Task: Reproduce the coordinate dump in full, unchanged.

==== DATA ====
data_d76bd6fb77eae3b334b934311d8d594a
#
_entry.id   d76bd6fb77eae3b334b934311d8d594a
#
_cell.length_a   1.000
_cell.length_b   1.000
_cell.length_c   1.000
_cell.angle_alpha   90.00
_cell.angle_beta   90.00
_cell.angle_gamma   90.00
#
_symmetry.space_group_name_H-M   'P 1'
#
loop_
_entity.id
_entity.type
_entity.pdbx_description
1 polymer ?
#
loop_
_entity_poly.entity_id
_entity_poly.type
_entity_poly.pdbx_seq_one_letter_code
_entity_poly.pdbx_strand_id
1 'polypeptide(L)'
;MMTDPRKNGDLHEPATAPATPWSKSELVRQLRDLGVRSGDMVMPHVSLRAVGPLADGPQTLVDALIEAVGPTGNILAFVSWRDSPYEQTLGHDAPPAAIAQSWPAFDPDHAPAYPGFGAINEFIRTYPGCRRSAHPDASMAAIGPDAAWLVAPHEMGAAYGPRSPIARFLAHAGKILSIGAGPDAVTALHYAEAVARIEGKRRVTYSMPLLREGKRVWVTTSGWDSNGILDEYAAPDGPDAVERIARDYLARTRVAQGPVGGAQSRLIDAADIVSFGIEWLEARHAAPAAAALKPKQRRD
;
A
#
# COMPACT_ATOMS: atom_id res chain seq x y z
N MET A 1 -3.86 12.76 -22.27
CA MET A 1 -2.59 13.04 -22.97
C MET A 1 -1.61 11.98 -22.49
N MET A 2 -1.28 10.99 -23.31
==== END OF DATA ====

data_d76bd6fb77eae3b334b934311d8d594a
#
_entry.id   d76bd6fb77eae3b334b934311d8d594a
#
_cell.length_a   1.000
_cell.length_b   1.000
_cell.length_c   1.000
_cell.angle_alpha   90.00
_cell.angle_beta   90.00
_cell.angle_gamma   90.00
#
_symmetry.space_group_name_H-M   'P 1'
#
loop_
_entity.id
_entity.type
_entity.pdbx_description
1 polymer ?
#
loop_
_entity_poly.entity_id
_entity_poly.type
_entity_poly.pdbx_seq_one_letter_code
_entity_poly.pdbx_strand_id
1 'polypeptide(L)'
;MMTDPRKNGDLHEPATAPATPWSKSELVRQLRDLGVRSGDMVMPHVSLRAVGPLADGPQTLVDALIEAVGPTGNILAFVSWRDSPYEQTLGHDAPPAAIAQSWPAFDPDHAPAYPGFGAINEFIRTYPGCRRSAHPDASMAAIGPDAAWLVAPHEMGAAYGPRSPIARFLAHAGKILSIGAGPDAVTALHYAEAVARIEGKRRVTYSMPLLREGKRVWVTTSGWDSNGILDEYAAPDGPDAVERIARDYLARTRVAQGPVGGAQSRLIDAADIVSFGIEWLEARHAAPAAAALKPKQRRD
;
A
#
# COMPACT_ATOMS: atom_id res chain seq x y z
N MET A 1 -3.86 12.76 -22.27
CA MET A 1 -2.59 13.04 -22.97
C MET A 1 -1.61 11.98 -22.49
N MET A 2 -1.28 10.99 -23.31